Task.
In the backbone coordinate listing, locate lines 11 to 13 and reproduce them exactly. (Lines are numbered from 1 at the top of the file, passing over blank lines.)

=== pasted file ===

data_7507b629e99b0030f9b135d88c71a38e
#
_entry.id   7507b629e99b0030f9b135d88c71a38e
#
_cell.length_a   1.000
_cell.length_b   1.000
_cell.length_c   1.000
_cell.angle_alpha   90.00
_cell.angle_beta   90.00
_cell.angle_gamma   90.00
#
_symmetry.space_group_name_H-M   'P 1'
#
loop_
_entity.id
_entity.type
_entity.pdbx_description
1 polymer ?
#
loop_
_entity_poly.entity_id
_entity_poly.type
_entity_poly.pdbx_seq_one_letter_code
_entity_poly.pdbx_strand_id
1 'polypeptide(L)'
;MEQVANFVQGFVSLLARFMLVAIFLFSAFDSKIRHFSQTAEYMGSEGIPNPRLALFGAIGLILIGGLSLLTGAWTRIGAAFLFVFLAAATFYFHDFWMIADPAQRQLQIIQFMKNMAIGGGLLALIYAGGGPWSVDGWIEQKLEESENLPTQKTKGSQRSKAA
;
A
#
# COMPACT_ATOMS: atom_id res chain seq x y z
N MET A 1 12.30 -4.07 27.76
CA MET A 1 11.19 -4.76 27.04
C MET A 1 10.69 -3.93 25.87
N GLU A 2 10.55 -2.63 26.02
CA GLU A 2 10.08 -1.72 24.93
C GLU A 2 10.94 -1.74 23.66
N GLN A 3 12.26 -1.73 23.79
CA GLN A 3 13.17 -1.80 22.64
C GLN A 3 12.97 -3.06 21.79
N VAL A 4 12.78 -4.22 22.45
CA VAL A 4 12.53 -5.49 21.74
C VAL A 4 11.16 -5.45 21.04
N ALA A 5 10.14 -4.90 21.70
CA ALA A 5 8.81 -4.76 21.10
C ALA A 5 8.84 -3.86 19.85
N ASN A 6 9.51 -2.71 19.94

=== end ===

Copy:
#
_symmetry.space_group_name_H-M   'P 1'
#